Or are there other solutions out there I could try without buying a whole new cylinder body?

Thanks in advance for any help. Attached is a pic of what I have to work with.
That doesn't lake any pressure so there is a quick easy repair that will last forever.

First get the gummy stuff off and completely clean and roughen the metal. A small ball cutter in a dremel will work well, just go over the area with the ball exposing fresh metal.

Now you need a bolt that will go through the head, a pair of regular washers, a fender washer and some wax. Wax up the shank of the bolt and the fender washer. Two coats with drying in-between. Then you need some JB weld. Plenty strong and good adhesion. Mix it up and apply to the area so it's nice and high everywhere. Now put a washer on the waxed bolt, then the waxed fender washer and stuff it in from the outside, then another washer and the nut. Tighten the nut hand tight---just enough to get that fender washer seated on the head surface with no JB weld between it and the good sealing surface.

let it harden well then pop out the bolt and washers. You will have molded a new sealing surface that matches the existing. Clean up as needed and It's done.
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Old 05-28-2013, 05:19 PM   #9
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My /7 came with that situation repaired w/ JBweld. I've had it for several years w/ no issues. No idea how long it was repaired before my tenure but, based on the general lack of maintenance, probably quite a while.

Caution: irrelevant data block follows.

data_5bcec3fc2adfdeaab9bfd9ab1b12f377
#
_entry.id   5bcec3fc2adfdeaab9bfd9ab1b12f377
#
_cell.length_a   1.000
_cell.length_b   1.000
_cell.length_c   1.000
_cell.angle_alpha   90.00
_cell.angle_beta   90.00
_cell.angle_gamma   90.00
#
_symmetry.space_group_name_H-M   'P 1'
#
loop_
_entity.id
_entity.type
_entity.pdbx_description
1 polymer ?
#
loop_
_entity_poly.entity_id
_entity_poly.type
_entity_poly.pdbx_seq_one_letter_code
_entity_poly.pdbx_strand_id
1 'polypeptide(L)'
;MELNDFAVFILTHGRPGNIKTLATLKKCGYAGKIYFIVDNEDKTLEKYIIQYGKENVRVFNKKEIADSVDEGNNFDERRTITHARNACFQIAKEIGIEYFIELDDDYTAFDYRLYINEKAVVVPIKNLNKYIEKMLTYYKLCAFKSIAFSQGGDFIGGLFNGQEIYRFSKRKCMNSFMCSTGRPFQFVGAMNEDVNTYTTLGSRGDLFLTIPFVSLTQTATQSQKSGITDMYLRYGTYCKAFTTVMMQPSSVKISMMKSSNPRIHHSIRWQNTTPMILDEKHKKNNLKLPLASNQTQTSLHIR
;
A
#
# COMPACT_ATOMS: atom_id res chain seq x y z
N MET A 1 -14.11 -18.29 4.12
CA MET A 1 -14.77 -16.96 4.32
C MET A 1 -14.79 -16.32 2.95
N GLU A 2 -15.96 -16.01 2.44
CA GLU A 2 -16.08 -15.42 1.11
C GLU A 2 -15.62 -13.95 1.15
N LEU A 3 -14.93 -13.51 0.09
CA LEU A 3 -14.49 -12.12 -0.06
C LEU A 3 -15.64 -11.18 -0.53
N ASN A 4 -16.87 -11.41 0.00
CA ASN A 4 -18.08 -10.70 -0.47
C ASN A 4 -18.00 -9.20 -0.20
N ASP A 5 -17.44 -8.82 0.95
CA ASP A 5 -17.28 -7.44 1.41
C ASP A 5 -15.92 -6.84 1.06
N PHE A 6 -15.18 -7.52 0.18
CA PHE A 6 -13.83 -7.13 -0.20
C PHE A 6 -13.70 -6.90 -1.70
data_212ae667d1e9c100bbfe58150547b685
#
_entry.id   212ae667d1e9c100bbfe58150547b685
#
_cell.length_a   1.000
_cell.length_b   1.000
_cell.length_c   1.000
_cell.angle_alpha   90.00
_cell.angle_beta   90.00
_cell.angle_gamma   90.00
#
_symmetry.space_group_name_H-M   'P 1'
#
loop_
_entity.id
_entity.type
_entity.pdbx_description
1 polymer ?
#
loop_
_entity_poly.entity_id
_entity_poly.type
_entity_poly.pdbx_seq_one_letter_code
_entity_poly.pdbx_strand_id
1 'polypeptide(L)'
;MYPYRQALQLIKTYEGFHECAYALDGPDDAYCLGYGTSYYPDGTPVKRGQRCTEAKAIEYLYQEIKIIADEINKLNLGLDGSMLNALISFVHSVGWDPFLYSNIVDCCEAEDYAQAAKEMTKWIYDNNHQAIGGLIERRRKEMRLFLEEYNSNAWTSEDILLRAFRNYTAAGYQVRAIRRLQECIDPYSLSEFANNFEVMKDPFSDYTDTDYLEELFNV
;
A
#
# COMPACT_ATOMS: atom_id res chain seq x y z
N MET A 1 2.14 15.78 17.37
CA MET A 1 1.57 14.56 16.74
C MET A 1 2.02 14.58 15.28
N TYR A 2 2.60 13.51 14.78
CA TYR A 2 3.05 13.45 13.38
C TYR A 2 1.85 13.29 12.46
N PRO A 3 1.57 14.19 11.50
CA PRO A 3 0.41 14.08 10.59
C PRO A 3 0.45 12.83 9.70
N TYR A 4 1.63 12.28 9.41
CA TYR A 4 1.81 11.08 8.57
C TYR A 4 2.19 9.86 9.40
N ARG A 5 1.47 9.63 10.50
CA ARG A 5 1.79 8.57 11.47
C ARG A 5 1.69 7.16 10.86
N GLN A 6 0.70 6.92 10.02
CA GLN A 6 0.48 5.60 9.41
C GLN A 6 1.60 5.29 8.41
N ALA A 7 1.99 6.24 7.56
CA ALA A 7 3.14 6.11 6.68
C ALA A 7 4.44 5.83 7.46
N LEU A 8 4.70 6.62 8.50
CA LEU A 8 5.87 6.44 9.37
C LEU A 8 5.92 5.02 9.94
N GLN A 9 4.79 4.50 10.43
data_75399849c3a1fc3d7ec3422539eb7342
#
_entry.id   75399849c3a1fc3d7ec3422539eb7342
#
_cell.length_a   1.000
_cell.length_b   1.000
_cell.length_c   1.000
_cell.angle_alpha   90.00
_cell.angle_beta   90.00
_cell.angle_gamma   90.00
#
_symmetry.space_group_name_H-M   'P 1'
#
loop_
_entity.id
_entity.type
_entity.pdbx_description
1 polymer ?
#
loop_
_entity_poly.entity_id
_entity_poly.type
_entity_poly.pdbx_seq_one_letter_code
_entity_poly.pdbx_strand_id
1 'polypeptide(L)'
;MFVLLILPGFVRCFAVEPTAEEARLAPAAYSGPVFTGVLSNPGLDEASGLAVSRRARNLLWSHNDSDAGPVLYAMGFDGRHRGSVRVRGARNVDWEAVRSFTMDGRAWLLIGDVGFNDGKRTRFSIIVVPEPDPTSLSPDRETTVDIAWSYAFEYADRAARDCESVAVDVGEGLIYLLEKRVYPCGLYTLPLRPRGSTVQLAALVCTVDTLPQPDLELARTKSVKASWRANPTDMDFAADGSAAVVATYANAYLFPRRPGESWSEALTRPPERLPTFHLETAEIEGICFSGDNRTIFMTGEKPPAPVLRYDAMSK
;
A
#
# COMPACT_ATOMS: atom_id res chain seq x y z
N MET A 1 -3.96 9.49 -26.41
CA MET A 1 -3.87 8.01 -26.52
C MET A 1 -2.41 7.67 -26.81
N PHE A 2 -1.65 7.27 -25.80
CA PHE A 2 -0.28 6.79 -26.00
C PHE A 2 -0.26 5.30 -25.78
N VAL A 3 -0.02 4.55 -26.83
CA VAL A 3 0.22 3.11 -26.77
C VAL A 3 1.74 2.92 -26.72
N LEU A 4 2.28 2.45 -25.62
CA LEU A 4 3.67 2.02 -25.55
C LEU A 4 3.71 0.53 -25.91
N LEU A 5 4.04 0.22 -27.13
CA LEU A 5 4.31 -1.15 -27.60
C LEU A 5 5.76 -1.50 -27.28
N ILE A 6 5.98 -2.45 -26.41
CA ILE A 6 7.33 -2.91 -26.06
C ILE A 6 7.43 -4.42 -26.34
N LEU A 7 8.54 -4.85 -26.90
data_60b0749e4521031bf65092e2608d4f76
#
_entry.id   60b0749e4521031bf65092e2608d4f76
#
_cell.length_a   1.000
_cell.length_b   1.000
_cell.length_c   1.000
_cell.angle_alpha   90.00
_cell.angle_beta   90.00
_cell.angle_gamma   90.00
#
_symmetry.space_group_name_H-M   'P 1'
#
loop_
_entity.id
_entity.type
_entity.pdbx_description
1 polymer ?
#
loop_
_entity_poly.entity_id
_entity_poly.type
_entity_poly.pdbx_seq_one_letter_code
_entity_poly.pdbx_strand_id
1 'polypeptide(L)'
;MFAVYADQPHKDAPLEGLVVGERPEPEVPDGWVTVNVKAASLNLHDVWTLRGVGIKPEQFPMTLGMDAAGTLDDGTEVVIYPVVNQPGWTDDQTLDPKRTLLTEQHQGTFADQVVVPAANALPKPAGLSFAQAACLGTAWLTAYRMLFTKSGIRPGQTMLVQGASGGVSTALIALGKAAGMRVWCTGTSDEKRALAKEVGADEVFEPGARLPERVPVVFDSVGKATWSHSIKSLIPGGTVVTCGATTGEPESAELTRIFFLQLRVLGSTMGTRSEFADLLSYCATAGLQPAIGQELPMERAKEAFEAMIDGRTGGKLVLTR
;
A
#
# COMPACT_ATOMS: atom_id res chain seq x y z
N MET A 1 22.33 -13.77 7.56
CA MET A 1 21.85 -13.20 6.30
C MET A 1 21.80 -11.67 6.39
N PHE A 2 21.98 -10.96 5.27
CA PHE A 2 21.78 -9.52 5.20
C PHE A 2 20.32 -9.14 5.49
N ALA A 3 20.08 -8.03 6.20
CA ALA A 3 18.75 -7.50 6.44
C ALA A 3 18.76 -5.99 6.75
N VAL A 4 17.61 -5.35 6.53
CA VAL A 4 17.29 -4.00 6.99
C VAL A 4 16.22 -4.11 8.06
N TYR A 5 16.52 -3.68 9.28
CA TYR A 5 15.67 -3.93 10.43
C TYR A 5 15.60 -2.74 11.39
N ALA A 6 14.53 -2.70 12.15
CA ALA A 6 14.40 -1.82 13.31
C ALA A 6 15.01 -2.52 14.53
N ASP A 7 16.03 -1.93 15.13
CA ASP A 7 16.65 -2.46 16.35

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Old 05-28-2013, 05:26 PM   #10
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Thanks all for the great suggestions! I will let you know how it all works out. Again. Thanks!

JPB
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Old 05-28-2013, 08:16 PM   #11
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If you're just looking for opinions,...... leave it alone.

If it leaks oil on the back side, fit a fiber washer under the nut and washer. You will be able to ride it for miles and miles even years and years without any trouble. The next time the heads are off for a re-build, have the head welded and re-surfaced. Until then, it's not hurting a thing.
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Old 05-28-2013, 08:44 PM   #12
Kai Ju
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Quote:
Originally Posted by Pokie View Post
If you're just looking for opinions,...... leave it alone.

If it leaks oil on the back side, fit a fiber washer under the nut and washer. You will be able to ride it for miles and miles even years and years without any trouble. The next time the heads are off for a re-build, have the head welded and re-surfaced. Until then, it's not hurting a thing.
Pokie's solution is the simplest and likely will work just fine with the fiber washer sealing the oil in.
Should you choose Plaka's method make darn sure that none of the aluminum ends up in your valvetrain to be washed into the engine through the pushrod tubes.
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Old 05-28-2013, 08:54 PM   #13
Plaka
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Originally Posted by Kai Ju View Post
Pokie's solution is the simplest and likely will work just fine with the fiber washer sealing the oil in.
Should you choose Plaka's method make darn sure that none of the aluminum ends up in your valvetrain to be washed into the engine through the pushrod tubes.
I'd pull the rockers and pushrods, stuff the holes then flush very well after the epoxy work and any final grinding or filing..especially around the springs.